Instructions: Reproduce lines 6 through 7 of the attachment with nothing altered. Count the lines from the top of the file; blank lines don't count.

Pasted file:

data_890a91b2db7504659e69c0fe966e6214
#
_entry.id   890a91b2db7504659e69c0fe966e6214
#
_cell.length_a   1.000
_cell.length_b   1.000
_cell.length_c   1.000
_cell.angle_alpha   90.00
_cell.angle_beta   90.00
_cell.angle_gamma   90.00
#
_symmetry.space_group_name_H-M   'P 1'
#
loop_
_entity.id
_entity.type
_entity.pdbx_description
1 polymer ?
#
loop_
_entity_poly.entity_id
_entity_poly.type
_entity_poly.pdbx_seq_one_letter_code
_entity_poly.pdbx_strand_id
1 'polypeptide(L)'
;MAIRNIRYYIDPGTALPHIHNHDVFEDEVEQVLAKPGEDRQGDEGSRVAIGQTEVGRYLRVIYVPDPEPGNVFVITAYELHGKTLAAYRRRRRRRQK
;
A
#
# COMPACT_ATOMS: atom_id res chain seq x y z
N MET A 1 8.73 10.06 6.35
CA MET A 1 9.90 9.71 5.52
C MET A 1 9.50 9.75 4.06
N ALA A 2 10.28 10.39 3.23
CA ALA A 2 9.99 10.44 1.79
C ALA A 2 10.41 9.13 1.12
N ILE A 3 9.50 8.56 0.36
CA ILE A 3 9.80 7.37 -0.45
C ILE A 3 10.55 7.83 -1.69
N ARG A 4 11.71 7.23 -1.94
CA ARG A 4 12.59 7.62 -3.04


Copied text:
_cell.length_b   1.000
_cell.length_c   1.000